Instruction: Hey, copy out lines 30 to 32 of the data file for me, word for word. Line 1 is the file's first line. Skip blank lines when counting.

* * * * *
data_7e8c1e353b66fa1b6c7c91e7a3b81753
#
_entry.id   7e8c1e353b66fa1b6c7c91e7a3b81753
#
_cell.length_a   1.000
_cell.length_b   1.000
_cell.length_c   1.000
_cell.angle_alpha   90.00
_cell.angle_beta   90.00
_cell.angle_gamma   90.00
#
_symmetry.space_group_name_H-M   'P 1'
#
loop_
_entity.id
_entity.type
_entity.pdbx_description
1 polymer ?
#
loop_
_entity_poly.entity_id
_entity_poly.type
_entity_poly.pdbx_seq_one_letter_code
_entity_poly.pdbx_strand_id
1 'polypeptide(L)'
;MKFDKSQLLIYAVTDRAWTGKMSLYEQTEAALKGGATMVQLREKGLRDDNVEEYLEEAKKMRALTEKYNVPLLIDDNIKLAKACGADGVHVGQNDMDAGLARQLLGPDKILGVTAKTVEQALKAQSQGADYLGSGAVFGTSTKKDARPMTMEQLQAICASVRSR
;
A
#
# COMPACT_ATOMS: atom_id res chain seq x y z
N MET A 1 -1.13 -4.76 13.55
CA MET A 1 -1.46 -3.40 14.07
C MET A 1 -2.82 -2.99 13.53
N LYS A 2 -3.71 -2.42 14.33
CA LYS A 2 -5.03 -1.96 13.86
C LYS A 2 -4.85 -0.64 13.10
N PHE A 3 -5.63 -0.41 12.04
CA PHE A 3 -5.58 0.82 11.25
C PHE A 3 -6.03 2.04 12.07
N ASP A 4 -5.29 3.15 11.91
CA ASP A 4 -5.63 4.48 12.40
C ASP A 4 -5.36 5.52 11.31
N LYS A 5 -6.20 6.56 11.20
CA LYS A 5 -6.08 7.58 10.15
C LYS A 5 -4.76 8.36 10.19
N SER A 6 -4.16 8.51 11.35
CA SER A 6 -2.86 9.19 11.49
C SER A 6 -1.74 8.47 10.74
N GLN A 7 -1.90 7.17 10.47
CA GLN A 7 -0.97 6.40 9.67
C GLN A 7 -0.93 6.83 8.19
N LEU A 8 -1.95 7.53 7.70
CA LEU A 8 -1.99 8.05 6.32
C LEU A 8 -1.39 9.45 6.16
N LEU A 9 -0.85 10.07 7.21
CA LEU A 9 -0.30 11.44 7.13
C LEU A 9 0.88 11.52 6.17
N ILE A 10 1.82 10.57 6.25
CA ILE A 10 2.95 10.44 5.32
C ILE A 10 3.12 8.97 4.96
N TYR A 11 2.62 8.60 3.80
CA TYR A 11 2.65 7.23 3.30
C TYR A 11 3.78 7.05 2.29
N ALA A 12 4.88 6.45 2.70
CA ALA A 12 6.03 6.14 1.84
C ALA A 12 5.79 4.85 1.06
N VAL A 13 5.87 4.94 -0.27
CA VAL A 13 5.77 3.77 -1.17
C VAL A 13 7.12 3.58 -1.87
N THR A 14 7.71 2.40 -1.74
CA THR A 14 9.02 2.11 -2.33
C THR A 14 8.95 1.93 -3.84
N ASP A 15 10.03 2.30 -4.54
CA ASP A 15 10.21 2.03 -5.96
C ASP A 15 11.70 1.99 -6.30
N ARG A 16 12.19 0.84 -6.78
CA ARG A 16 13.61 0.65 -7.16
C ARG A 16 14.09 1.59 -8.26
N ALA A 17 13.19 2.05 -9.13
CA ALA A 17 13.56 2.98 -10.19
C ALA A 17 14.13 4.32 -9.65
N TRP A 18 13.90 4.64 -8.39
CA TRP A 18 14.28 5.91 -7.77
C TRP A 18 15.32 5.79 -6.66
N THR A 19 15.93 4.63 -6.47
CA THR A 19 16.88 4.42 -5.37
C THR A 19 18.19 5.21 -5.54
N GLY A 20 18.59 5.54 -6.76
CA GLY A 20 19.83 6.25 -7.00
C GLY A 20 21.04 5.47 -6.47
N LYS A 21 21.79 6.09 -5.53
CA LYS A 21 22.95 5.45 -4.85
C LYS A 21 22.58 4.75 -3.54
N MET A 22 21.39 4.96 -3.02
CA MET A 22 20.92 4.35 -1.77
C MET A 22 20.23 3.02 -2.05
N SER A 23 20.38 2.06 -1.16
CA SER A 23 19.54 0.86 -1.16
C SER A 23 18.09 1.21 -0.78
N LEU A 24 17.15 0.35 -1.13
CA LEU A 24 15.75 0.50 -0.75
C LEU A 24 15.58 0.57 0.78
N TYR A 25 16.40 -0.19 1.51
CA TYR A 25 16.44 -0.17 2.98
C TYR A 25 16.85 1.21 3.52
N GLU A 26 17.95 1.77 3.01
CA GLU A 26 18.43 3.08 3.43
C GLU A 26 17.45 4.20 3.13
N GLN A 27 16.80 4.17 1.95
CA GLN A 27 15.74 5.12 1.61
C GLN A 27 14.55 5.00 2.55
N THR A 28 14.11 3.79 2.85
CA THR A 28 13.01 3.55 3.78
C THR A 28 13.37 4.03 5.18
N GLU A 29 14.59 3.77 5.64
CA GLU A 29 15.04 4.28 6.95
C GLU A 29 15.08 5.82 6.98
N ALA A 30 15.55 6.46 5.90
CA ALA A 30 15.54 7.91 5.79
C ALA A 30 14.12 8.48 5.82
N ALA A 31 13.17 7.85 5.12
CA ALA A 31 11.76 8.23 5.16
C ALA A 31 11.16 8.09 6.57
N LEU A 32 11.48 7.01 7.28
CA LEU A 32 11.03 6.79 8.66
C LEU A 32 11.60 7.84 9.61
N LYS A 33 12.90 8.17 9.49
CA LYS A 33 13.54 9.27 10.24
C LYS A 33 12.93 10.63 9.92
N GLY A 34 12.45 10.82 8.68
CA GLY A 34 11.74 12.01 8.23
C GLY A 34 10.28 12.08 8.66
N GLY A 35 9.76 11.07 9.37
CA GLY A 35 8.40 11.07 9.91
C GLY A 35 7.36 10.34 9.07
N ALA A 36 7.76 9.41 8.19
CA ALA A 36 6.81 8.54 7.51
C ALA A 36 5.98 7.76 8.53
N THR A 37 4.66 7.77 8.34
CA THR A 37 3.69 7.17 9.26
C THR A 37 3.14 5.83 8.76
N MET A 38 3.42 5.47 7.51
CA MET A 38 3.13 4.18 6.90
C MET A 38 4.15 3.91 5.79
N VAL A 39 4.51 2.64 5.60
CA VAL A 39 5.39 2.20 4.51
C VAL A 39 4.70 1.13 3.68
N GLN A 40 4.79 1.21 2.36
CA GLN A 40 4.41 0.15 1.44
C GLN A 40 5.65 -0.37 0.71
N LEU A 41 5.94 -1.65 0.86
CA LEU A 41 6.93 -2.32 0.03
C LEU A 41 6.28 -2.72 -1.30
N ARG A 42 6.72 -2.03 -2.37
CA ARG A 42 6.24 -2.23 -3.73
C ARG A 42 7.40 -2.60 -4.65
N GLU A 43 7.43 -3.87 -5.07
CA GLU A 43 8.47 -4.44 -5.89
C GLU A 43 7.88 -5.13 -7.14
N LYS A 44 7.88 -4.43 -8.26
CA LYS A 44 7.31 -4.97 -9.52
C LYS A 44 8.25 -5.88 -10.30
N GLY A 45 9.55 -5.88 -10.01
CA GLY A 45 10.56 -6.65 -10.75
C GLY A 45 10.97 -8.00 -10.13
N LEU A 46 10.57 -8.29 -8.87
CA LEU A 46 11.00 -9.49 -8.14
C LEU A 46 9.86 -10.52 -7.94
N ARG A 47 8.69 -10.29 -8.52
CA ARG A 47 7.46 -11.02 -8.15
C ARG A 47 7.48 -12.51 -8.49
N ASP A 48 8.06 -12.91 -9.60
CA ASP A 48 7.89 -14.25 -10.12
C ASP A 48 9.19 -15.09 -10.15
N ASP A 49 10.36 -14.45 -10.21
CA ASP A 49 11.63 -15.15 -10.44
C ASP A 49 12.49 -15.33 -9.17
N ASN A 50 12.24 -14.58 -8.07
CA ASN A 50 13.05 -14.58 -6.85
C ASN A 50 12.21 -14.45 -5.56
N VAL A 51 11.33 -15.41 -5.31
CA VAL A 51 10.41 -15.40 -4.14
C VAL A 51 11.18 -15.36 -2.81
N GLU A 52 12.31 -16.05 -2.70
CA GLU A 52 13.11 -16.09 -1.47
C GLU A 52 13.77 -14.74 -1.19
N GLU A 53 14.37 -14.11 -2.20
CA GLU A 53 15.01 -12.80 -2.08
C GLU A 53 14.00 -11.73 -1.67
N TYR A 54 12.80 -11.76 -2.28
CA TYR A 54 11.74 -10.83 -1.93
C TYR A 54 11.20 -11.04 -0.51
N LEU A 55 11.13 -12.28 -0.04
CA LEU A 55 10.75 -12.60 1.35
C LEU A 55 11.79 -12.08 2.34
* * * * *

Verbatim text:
# COMPACT_ATOMS: atom_id res chain seq x y z
N MET A 1 -1.13 -4.76 13.55
CA MET A 1 -1.46 -3.40 14.07